Go back to the enewsletter The Nile RitzCarlto

first_imgGo back to the e-newsletter >The Nile Ritz-Carlton, Cairo, Egypt, opened its doors on 22 October 2015. The property, which reopened under the stewardship of The Ritz-Carlton Hotel Company, L.L.C., will offer leisure and business travellers an opulent retreat in the heart of the city.“Cairo is a city that fuses the majesty of the past with the pulse of the present and the promise of the future,” stated Herve Humler, President & COO, The Ritz-Carlton.“Visitors over the centuries have been drawn by its ever-evolving mix of history, trade and culture, which continues to draw adventurists, as well as families and business travellers to this vibrant city. With millennial travellers seeking luxury as part of their travel experience, the Nile Ritz-Carlton Cairo marries this “bucket-list” city with world-class services. This has not only made Cairo more appealing but has also given us the opportunity to raise our first Ritz-Carlton flag on the banks of the Nile.”The hotel features 331 rooms, with ultramodern facilities including an Olympic-size pool as well as meeting rooms, ballrooms and business facilities. Gourmands visiting Egypt will also be spoilt for choice with an array of dining venues, spanning Arabian, Italian and Continental cuisine.“Cairo is a vibrant destination and no matter what your purpose in visiting the city, business or leisure or visiting family, there is always a sense of discovery. The past has left a strong imprint on the personality of the city but its dynamism comes from its ever-evolving cultural and social scenes. For the global tourist, it is this tasteful fusion that appeals and keeps Cairo current,” added Humler.Go back to the e-newsletter >last_img read more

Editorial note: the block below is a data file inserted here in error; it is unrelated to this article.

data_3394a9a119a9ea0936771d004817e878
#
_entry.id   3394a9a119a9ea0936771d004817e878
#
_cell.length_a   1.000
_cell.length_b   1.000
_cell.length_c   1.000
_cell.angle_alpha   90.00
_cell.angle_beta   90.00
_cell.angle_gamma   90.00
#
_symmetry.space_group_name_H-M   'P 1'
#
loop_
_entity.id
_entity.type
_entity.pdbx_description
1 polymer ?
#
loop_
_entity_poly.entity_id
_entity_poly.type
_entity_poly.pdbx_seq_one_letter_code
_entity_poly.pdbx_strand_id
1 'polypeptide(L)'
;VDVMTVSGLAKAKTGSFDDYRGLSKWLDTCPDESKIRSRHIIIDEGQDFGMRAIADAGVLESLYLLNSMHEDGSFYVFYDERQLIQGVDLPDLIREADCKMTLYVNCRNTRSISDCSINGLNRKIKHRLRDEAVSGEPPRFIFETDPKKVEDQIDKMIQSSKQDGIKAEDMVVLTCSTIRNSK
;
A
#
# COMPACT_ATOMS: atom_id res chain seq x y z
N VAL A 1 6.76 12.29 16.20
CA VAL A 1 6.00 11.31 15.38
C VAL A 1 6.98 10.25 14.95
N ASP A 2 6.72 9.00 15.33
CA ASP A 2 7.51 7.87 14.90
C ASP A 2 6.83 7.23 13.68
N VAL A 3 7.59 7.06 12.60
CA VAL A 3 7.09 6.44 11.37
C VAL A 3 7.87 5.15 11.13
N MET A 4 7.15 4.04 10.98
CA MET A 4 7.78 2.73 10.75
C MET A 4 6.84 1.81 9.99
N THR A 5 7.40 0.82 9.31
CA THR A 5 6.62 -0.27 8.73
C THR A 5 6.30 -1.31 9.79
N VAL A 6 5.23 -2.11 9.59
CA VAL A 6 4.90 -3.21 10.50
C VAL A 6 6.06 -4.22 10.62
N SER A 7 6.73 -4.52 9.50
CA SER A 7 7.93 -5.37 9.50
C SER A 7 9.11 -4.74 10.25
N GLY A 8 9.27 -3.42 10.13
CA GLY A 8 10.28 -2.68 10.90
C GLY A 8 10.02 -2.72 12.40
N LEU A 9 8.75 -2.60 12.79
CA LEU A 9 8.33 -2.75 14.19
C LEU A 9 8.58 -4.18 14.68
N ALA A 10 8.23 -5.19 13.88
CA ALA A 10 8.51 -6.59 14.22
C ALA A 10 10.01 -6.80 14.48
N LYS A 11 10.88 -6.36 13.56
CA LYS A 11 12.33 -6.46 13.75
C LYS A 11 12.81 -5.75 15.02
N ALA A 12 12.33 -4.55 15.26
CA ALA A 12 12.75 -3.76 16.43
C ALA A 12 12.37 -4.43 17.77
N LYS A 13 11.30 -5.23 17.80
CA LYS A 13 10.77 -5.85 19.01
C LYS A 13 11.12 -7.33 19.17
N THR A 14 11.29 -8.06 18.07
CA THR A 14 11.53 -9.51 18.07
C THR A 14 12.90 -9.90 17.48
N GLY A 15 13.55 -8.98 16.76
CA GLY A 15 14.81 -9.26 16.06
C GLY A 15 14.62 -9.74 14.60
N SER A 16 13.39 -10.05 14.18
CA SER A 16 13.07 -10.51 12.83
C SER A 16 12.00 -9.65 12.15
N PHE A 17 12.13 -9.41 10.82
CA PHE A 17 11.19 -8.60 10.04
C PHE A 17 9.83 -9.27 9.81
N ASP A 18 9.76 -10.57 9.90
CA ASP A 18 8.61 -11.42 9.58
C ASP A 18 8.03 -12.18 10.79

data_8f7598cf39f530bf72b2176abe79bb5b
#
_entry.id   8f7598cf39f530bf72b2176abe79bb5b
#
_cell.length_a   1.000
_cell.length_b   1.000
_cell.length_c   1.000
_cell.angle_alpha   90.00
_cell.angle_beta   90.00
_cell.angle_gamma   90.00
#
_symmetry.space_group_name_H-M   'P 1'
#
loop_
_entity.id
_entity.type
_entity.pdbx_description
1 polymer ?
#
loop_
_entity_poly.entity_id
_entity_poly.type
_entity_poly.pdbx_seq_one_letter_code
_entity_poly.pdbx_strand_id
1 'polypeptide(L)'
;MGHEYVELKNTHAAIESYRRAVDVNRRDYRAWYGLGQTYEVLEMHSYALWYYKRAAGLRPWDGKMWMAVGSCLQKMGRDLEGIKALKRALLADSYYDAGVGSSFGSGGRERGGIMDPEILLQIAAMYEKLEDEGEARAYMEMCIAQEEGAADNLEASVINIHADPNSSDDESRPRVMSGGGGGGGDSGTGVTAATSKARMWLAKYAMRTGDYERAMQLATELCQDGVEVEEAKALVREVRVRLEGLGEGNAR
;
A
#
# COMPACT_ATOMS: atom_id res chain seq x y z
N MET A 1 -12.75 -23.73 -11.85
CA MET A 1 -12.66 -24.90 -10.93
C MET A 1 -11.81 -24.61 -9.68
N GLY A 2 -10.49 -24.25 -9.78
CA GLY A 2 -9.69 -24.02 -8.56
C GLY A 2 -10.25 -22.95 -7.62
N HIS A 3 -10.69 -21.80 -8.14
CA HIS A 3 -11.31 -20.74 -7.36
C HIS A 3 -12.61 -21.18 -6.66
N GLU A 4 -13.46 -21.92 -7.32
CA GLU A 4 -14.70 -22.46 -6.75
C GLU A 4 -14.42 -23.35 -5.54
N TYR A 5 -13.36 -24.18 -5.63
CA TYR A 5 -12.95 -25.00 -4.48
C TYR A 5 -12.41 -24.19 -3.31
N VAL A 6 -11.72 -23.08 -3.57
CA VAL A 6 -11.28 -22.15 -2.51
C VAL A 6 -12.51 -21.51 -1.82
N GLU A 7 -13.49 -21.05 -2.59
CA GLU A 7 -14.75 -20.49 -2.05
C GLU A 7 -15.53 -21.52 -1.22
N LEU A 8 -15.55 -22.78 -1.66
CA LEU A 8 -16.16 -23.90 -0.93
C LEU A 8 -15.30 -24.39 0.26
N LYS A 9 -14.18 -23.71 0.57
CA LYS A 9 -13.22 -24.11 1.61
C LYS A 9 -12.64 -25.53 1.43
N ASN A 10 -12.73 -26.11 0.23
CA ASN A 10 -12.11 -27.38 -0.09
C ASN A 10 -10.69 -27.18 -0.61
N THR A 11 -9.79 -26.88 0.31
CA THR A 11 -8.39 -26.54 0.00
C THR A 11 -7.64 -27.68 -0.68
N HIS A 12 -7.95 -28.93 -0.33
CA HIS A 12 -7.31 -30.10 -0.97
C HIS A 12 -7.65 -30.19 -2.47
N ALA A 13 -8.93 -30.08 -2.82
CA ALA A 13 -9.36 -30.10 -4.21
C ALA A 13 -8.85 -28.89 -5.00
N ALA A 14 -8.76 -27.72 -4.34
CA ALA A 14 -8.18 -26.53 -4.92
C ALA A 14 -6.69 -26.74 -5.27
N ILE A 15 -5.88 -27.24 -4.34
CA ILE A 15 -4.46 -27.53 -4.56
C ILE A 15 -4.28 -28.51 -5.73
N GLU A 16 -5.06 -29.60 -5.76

Watch this new polymer defeat some supersticky sea creatures

first_img By Andrew WagnerAug. 17, 2017 , 2:00 PM Watch this new polymer defeat some supersticky sea creatures Too many mussels can make for a sticky situation. The bivalves will take any opportunity to attach themselves to an underwater object. They can clog pipes, destroy scientific equipment, and damage dams and boats. Now, scientists have found a way to fight back. Researchers report today in Science that they have developed a polymer lubricant that prevents the mussels from glomming onto underwater surfaces. The key to the mussel’s cling is byssal thread, a sticky fiber the animal secretes as soon as it detects a solid structure. The new lubricant repels organic matter, so the scientists hypothesized that it would prevent the mussels from noticing the surface beneath them and grabbing on. In testing, Asian green mussels (Perna viridis) poked their tacky appendages out at the surface—but couldn’t grab hold. After 8 weeks of submersion in the waters of Scituate, Massachusetts, plates coated with the mussel-repelling polymer only averaged four mussels per square centimeter. The plates without it averaged 118 per square centimeter. There is still testing to be done before this antimussel material will reach the market. But for scientists and sailors alike, it could be a life-saver.last_img read more